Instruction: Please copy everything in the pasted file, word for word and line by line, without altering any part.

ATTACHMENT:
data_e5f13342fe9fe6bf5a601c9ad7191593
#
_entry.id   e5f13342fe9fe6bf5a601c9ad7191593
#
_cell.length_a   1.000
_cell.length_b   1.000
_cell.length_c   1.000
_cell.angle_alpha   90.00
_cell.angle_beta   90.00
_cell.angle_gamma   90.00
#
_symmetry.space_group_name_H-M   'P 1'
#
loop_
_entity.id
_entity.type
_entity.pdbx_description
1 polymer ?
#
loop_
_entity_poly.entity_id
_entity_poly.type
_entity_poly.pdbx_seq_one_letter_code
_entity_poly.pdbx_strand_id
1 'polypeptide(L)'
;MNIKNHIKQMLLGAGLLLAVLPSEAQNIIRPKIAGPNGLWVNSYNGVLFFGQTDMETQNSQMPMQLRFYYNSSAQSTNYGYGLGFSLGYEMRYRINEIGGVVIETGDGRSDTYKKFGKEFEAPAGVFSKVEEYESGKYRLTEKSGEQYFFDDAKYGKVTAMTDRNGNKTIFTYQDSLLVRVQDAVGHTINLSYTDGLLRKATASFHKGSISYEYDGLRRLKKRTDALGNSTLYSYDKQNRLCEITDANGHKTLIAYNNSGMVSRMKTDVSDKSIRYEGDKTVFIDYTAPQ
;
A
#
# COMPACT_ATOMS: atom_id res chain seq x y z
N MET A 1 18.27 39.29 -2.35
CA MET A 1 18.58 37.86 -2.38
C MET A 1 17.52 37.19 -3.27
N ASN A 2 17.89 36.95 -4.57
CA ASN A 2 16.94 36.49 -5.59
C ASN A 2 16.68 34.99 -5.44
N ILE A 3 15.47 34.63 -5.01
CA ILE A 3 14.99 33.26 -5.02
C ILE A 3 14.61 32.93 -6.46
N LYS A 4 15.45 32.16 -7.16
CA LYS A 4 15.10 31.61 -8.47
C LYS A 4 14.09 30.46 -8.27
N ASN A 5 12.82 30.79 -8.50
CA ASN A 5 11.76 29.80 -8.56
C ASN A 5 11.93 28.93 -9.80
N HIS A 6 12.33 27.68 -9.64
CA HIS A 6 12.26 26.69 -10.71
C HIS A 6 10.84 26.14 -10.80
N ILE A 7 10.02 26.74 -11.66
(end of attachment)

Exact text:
data_e5f13342fe9fe6bf5a601c9ad7191593
#
_entry.id   e5f13342fe9fe6bf5a601c9ad7191593
#
_cell.length_a   1.000
_cell.length_b   1.000
_cell.length_c   1.000
_cell.angle_alpha   90.00
_cell.angle_beta   90.00
_cell.angle_gamma   90.00
#
_symmetry.space_group_name_H-M   'P 1'
#
loop_
_entity.id
_entity.type
_entity.pdbx_description
1 polymer ?
#
loop_
_entity_poly.entity_id
_entity_poly.type
_entity_poly.pdbx_seq_one_letter_code
_entity_poly.pdbx_strand_id
1 'polypeptide(L)'
;MNIKNHIKQMLLGAGLLLAVLPSEAQNIIRPKIAGPNGLWVNSYNGVLFFGQTDMETQNSQMPMQLRFYYNSSAQSTNYGYGLGFSLGYEMRYRINEIGGVVIETGDGRSDTYKKFGKEFEAPAGVFSKVEEYESGKYRLTEKSGEQYFFDDAKYGKVTAMTDRNGNKTIFTYQDSLLVRVQDAVGHTINLSYTDGLLRKATASFHKGSISYEYDGLRRLKKRTDALGNSTLYSYDKQNRLCEITDANGHKTLIAYNNSGMVSRMKTDVSDKSIRYEGDKTVFIDYTAPQ
;
A
#
# COMPACT_ATOMS: atom_id res chain seq x y z
N MET A 1 18.27 39.29 -2.35
CA MET A 1 18.58 37.86 -2.38
C MET A 1 17.52 37.19 -3.27
N ASN A 2 17.89 36.95 -4.57
CA ASN A 2 16.94 36.49 -5.59
C ASN A 2 16.68 34.99 -5.44
N ILE A 3 15.47 34.63 -5.01
CA ILE A 3 14.99 33.26 -5.02
C ILE A 3 14.61 32.93 -6.46
N LYS A 4 15.45 32.16 -7.16
CA LYS A 4 15.10 31.61 -8.47
C LYS A 4 14.09 30.46 -8.27
N ASN A 5 12.82 30.79 -8.50
CA ASN A 5 11.76 29.80 -8.56
C ASN A 5 11.93 28.93 -9.80
N HIS A 6 12.33 27.68 -9.64
CA HIS A 6 12.26 26.69 -10.71
C HIS A 6 10.84 26.14 -10.80
N ILE A 7 10.02 26.74 -11.66